Budget 2021 can help India become world's textile outsourcing capital
Ajita Shashidhar February 1, 2021
The Indian Government is all set to give India's ailing textile sector a new lease of life. Finance Minister, Nirmala Sitharaman, in the Union Budget 2021-22, has announced the setting up of seven mega textile parks in the next three years. The government has also decided to rationalise the duties on raw material inputs to manmade textiles by reducing customs duty rate on caprolactam, nylon chips and nylon fiber and yarn to 5 per cent.
In order to benefit farmers and promote domestic manufacturing, the government has also raised customs duty on cotton from nil to 10 per cent and on raw silk and silk yarn from 10 per cent to 15 per cent.
"The textile industry is one of biggest employers and it was losing out to countries such as Bangladesh, Turkey and Vietnam. India will be back on the radar now," says Paresh Parekh, Partner & National Tax Leader, Retail Sector, EY. India's textile industry contributed 13 per cent of the industry production in FY-20 and 12 per cent to the country's export earnings. It currently employs 4.5 crore people, which include 35.22 lakh handloom workers across the country.
"The rationalization of the customs duty rates on inputs and raw materials for textiles, leather products should provide a level playing field to the domestic manufacturers. These announcements indicate an upcoming healthy ecosystem for the textiles sector. Driven by government's larger objective of Make in India, India's journey to emerge as a leading exporter to the global markets looks promising," says Saurabh Kanchan, Partner, Deloitte India.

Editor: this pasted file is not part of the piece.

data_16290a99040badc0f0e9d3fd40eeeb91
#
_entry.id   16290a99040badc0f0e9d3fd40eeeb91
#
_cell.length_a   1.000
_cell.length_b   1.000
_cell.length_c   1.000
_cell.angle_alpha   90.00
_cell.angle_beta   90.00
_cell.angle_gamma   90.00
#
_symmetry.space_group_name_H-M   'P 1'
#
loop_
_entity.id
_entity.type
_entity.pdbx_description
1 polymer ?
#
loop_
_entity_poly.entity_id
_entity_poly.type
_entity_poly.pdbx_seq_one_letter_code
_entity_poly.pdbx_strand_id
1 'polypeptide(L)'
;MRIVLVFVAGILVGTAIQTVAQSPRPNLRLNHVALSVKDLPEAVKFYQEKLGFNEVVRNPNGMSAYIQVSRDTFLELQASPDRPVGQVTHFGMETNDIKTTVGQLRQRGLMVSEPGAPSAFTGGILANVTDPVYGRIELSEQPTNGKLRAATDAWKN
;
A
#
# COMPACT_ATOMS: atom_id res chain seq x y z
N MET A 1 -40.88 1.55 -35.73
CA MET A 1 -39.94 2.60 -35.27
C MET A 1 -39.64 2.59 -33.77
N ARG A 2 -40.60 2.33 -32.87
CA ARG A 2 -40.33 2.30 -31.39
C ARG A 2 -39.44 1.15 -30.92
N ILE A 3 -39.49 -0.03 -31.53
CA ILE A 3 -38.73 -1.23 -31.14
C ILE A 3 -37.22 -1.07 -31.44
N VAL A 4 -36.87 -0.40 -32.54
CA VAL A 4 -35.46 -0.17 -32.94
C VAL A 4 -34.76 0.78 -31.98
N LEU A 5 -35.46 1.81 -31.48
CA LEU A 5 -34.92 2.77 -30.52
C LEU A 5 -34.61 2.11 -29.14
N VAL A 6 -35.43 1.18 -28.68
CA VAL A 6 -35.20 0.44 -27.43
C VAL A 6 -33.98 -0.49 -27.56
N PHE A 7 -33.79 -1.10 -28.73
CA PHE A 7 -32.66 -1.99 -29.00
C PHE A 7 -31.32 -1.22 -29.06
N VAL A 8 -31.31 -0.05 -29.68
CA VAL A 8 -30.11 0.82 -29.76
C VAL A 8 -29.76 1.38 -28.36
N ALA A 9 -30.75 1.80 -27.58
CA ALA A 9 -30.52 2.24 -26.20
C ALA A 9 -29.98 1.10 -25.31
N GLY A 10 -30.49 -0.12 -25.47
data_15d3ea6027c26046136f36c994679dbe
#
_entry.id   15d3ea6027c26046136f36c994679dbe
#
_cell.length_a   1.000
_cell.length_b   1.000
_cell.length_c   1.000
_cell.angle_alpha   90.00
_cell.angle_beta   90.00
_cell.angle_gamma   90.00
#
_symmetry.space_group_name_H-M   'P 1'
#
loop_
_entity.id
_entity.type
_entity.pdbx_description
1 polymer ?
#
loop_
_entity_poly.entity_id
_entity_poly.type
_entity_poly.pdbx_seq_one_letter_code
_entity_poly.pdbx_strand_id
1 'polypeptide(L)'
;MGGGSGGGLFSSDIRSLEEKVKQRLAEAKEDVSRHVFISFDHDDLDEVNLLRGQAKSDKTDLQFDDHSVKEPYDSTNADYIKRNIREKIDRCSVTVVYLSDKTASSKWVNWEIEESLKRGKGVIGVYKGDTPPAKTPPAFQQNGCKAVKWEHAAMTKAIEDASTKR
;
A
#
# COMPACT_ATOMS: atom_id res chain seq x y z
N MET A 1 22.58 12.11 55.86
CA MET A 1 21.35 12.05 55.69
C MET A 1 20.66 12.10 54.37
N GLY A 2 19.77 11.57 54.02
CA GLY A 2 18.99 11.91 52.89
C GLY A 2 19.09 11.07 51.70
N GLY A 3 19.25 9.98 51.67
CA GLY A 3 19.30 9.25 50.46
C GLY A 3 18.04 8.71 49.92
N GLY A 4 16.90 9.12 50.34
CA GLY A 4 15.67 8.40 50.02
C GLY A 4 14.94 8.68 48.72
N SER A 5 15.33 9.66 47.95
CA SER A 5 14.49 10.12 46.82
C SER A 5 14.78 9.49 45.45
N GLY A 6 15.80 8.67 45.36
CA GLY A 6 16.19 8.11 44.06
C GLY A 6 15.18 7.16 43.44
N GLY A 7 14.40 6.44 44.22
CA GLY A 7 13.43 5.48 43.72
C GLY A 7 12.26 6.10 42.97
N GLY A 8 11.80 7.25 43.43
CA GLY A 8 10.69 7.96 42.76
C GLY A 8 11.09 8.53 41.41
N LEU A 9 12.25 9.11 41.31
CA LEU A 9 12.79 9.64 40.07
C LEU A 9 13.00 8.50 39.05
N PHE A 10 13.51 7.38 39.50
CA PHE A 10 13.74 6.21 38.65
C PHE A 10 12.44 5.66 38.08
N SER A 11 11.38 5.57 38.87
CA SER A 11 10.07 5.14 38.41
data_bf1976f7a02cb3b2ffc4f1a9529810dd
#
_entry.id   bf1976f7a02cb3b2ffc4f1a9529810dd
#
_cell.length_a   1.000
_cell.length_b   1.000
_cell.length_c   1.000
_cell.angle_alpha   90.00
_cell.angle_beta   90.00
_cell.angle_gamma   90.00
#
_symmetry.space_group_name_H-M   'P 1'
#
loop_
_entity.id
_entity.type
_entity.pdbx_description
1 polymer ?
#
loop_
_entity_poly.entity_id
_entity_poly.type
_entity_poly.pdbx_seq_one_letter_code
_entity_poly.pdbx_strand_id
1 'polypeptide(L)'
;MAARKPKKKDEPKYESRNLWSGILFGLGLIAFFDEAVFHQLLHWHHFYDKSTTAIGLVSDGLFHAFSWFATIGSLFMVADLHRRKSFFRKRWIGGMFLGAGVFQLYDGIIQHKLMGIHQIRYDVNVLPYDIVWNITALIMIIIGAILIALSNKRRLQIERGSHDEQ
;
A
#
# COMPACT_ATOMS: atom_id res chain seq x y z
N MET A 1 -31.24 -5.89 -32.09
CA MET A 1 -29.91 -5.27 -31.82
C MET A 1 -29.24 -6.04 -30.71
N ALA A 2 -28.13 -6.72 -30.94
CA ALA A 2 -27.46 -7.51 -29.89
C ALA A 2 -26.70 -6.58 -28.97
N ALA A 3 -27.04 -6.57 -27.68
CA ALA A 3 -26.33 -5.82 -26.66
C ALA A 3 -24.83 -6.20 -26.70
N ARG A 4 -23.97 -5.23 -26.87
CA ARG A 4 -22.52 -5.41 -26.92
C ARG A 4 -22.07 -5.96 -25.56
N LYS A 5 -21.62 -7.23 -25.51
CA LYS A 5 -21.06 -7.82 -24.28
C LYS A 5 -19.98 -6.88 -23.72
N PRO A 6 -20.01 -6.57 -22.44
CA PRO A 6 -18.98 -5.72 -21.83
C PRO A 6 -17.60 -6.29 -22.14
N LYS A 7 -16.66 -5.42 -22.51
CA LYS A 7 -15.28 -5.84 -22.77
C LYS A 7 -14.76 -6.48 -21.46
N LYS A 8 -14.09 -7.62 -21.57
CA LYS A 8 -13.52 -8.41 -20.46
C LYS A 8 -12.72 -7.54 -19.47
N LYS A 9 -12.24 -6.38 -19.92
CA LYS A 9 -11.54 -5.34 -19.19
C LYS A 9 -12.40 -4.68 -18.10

India is the second largest textile exporter in the world after China. It also has the world's second largest vertically integrated textiles production base in the world after China. Despite all these advantages, India is far behind not just China but also countries such as Bangladesh and Vietnam in terms of productivity and technology. By virtue of having free trade agreements with the European Union, countries such as Bangladesh and Vietnam have a further edge over India. While the Bangladeshi products attract zero duty, Indian garment manufacturers have to pay a 9 per cent duty.
The allocations for the textile sector would boost domestic business as many global apparel brands which had moved to import structures, would be incentivised to manufacture in India. "The announcement would be welcomed by textile industry as the initiative is likely to double the industry size to $300 billion by 2025-26," says Harpreet Singh, Partner, KPMG India.
"With the establishment of textile parks, we are looking forward to an increased availability of capacities as well as fabric and raw material sourcing. This is a welcome initiative and something that we need as a home-grown brand," adds Kavi Mishra, CEO, House of Anita Dongre.